Lucy Jones is best known as Los Angeles’ earthquake guru. During a long career with the U.S. Geological Survey, she was the plain-spoken and unsparing go-to expert for the media and politicians whenever the ground moved in Southern California.
But Jones is moved by other things as well, notably music and saving the planet. She’s combined those passions by starting an initiative called Tempo: Music for Climate Action. It’s part of the Dr. Lucy Jones Center for Science and Society, which she founded after leaving the USGS.
Jones got the ball rolling with a piece that she had written. It’s a spare composition that aims to capture the increasing pace of climate change.
“I started thinking about using a form that's common in the 16th and 17th centuries for the viola da gamba, where one instrument plays drawn out notes. And I could make that be the temperature data, and then try to create music around it,” Jones says. “When you play that data … my fellow musicians come out of it going, ‘Oh, we're so screwed.’”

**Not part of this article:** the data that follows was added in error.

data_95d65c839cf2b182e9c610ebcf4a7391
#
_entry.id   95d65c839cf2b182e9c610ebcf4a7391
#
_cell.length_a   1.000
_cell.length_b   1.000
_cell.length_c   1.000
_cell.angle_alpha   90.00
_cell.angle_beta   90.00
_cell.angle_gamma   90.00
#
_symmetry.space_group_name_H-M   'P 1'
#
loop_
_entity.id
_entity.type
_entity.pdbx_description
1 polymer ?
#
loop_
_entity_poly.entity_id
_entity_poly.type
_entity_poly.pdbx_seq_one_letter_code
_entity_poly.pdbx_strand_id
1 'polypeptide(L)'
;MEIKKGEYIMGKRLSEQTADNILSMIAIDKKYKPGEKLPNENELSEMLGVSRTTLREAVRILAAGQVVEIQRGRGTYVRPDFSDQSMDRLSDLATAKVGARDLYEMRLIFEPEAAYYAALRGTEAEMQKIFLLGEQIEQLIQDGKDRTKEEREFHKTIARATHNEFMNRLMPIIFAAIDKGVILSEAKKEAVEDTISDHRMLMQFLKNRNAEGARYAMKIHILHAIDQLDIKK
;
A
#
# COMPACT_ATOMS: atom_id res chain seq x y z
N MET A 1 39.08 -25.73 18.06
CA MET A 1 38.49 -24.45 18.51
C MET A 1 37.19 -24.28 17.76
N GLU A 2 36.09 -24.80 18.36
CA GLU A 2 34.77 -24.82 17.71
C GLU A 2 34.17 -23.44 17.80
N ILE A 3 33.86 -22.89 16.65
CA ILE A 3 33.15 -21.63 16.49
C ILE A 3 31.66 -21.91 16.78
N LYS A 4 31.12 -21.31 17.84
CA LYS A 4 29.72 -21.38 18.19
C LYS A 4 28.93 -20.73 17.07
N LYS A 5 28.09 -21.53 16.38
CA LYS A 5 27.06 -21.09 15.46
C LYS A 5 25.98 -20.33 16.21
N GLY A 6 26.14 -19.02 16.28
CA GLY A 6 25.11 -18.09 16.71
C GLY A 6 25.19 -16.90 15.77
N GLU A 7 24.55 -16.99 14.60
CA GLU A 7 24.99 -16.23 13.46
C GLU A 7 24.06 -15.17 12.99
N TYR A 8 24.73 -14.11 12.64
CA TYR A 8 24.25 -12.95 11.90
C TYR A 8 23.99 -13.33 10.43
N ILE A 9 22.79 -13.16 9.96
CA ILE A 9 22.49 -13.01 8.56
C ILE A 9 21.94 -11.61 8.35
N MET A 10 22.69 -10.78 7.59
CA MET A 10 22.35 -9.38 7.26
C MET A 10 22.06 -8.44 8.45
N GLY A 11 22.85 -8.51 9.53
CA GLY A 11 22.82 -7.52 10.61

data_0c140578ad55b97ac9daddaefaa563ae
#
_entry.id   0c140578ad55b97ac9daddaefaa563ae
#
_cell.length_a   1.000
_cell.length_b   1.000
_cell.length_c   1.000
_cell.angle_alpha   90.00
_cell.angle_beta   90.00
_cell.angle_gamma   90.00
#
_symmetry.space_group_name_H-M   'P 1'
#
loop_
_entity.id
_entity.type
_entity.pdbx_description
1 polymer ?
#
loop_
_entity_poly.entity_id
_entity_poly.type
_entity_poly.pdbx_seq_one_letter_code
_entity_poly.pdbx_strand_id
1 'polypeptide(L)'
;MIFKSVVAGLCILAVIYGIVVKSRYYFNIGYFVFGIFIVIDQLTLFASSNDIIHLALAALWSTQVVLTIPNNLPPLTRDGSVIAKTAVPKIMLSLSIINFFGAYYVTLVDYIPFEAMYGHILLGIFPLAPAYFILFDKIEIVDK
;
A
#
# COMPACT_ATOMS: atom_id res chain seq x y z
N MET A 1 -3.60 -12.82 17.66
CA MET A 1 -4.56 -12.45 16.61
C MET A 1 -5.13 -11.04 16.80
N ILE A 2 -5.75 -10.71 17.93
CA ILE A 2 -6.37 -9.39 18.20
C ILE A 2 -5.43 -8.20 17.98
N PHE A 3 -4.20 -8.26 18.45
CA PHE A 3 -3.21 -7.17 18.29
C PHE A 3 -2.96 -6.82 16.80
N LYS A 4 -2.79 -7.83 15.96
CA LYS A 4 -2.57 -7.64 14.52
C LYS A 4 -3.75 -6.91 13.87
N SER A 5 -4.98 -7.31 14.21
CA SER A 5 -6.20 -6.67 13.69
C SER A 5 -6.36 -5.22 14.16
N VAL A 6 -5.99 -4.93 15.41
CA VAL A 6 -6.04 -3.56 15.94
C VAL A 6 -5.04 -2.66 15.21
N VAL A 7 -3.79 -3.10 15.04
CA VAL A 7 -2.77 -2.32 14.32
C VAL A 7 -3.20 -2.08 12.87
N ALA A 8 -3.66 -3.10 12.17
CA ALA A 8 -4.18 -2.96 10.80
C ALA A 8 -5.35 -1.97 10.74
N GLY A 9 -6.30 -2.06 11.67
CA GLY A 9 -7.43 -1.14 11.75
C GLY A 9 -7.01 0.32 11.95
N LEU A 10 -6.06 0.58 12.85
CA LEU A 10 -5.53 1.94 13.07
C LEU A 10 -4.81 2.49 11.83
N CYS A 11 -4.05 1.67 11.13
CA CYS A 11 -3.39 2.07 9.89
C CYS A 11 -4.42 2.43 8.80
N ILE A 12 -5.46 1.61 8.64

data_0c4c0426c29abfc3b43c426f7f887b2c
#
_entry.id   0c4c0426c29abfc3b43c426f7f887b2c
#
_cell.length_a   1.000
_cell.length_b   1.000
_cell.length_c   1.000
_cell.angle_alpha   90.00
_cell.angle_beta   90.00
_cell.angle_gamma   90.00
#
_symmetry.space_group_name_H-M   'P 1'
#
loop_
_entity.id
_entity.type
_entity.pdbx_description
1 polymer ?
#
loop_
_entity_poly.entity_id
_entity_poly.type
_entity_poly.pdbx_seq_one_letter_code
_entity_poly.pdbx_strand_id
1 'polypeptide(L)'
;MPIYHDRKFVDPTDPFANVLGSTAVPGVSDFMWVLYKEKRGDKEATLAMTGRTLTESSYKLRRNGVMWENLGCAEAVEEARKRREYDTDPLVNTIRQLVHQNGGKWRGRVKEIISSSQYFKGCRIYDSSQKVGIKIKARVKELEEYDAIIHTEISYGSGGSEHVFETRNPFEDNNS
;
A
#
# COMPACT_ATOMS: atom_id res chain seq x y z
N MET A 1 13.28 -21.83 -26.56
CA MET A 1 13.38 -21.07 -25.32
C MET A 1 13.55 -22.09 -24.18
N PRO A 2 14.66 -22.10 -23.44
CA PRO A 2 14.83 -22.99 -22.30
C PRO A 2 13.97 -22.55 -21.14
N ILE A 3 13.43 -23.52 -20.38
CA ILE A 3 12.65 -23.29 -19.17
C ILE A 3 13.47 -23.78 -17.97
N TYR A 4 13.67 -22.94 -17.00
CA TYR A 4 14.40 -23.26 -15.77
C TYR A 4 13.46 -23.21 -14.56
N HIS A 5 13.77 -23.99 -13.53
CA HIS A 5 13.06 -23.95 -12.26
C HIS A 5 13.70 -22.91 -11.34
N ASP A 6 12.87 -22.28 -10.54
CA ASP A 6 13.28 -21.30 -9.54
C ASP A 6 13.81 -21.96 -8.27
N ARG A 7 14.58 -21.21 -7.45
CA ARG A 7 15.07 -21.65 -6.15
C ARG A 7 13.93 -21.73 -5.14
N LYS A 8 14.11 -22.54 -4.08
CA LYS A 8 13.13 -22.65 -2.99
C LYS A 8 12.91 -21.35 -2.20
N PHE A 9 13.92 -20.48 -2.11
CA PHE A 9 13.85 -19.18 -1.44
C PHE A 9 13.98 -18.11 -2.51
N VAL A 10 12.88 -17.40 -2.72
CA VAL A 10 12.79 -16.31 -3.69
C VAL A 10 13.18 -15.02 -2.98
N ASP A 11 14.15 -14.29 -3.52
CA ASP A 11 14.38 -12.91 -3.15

But instilling a sense of doom isn’t Jones’ goal. Rather, she sees music as a catalyst for inspiring people to take the necessary steps to fight climate change.
“What I want to do is bring together climate scientists who understand that there are solutions, with social scientists who understand the emotional drivers that keep us from acting, and with musicians who know how to evoke emotions,” Jones explains.
“Our goal is to support composers and musicians in creating music that inspires action, music that has hope and a positive goal that will move us to act instead of grieving and giving up.”
This week, Tempo: Music for Climate Action held its first Tempo Dialogue, a series of events to create a community of scientists and musicians exploring climate issues. Jones is also working to secure funding to offer prizes for musical compositions that could be awarded on Earth Day in 2023.